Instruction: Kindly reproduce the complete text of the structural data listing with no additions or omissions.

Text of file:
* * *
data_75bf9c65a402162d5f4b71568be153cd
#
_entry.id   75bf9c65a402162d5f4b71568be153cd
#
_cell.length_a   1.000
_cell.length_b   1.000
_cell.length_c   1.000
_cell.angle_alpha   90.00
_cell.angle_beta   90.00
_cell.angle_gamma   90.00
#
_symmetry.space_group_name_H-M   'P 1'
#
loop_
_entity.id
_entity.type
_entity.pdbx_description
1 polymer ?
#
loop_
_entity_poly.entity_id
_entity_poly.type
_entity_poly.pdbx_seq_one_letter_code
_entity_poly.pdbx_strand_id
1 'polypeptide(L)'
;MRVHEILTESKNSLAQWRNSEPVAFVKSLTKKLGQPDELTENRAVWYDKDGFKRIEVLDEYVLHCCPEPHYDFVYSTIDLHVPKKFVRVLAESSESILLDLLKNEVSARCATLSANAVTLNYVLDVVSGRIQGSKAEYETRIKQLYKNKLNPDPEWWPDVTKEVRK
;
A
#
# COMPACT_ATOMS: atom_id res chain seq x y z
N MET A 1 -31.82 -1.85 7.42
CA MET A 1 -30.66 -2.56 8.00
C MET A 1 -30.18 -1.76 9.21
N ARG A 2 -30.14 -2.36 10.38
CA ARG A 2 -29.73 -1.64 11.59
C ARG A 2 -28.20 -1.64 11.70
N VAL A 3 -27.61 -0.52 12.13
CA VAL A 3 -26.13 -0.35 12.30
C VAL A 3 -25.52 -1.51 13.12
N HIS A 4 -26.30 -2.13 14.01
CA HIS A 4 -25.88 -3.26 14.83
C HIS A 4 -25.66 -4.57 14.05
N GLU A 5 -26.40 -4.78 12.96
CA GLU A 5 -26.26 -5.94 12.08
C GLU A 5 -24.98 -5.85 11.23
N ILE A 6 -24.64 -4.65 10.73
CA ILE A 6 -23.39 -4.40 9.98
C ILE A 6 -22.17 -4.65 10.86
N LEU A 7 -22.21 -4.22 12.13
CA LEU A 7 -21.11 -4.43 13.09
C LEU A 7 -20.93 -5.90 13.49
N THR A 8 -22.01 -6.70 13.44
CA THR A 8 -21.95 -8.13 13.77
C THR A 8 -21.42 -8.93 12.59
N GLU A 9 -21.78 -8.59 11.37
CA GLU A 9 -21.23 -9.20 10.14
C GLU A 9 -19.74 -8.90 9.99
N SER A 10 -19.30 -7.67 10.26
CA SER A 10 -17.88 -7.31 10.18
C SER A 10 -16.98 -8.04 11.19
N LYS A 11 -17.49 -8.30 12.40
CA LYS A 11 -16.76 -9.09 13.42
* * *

data_75bf9c65a402162d5f4b71568be153cd
#
_entry.id   75bf9c65a402162d5f4b71568be153cd
#
_cell.length_a   1.000
_cell.length_b   1.000
_cell.length_c   1.000
_cell.angle_alpha   90.00
_cell.angle_beta   90.00
_cell.angle_gamma   90.00
#
_symmetry.space_group_name_H-M   'P 1'
#
loop_
_entity.id
_entity.type
_entity.pdbx_description
1 polymer ?
#
loop_
_entity_poly.entity_id
_entity_poly.type
_entity_poly.pdbx_seq_one_letter_code
_entity_poly.pdbx_strand_id
1 'polypeptide(L)'
;MRVHEILTESKNSLAQWRNSEPVAFVKSLTKKLGQPDELTENRAVWYDKDGFKRIEVLDEYVLHCCPEPHYDFVYSTIDLHVPKKFVRVLAESSESILLDLLKNEVSARCATLSANAVTLNYVLDVVSGRIQGSKAEYETRIKQLYKNKLNPDPEWWPDVTKEVRK
;
A
#
# COMPACT_ATOMS: atom_id res chain seq x y z
N MET A 1 -31.82 -1.85 7.42
CA MET A 1 -30.66 -2.56 8.00
C MET A 1 -30.18 -1.76 9.21
N ARG A 2 -30.14 -2.36 10.38
CA ARG A 2 -29.73 -1.64 11.59
C ARG A 2 -28.20 -1.64 11.70
N VAL A 3 -27.61 -0.52 12.13
CA VAL A 3 -26.13 -0.35 12.30
C VAL A 3 -25.52 -1.51 13.12
N HIS A 4 -26.30 -2.13 14.01
CA HIS A 4 -25.88 -3.26 14.83
C HIS A 4 -25.66 -4.57 14.05
N GLU A 5 -26.40 -4.78 12.96
CA GLU A 5 -26.26 -5.94 12.08
C GLU A 5 -24.98 -5.85 11.23
N ILE A 6 -24.64 -4.65 10.73
CA ILE A 6 -23.39 -4.40 9.98
C ILE A 6 -22.17 -4.65 10.86
N LEU A 7 -22.21 -4.22 12.13
CA LEU A 7 -21.11 -4.43 13.09
C LEU A 7 -20.93 -5.90 13.49
N THR A 8 -22.01 -6.70 13.44
CA THR A 8 -21.95 -8.13 13.77
C THR A 8 -21.42 -8.93 12.59
N GLU A 9 -21.78 -8.59 11.37
CA GLU A 9 -21.23 -9.20 10.14
C GLU A 9 -19.74 -8.90 9.99
N SER A 10 -19.30 -7.67 10.26
CA SER A 10 -17.88 -7.31 10.18
C SER A 10 -16.98 -8.04 11.19
N LYS A 11 -17.49 -8.30 12.40
CA LYS A 11 -16.76 -9.09 13.42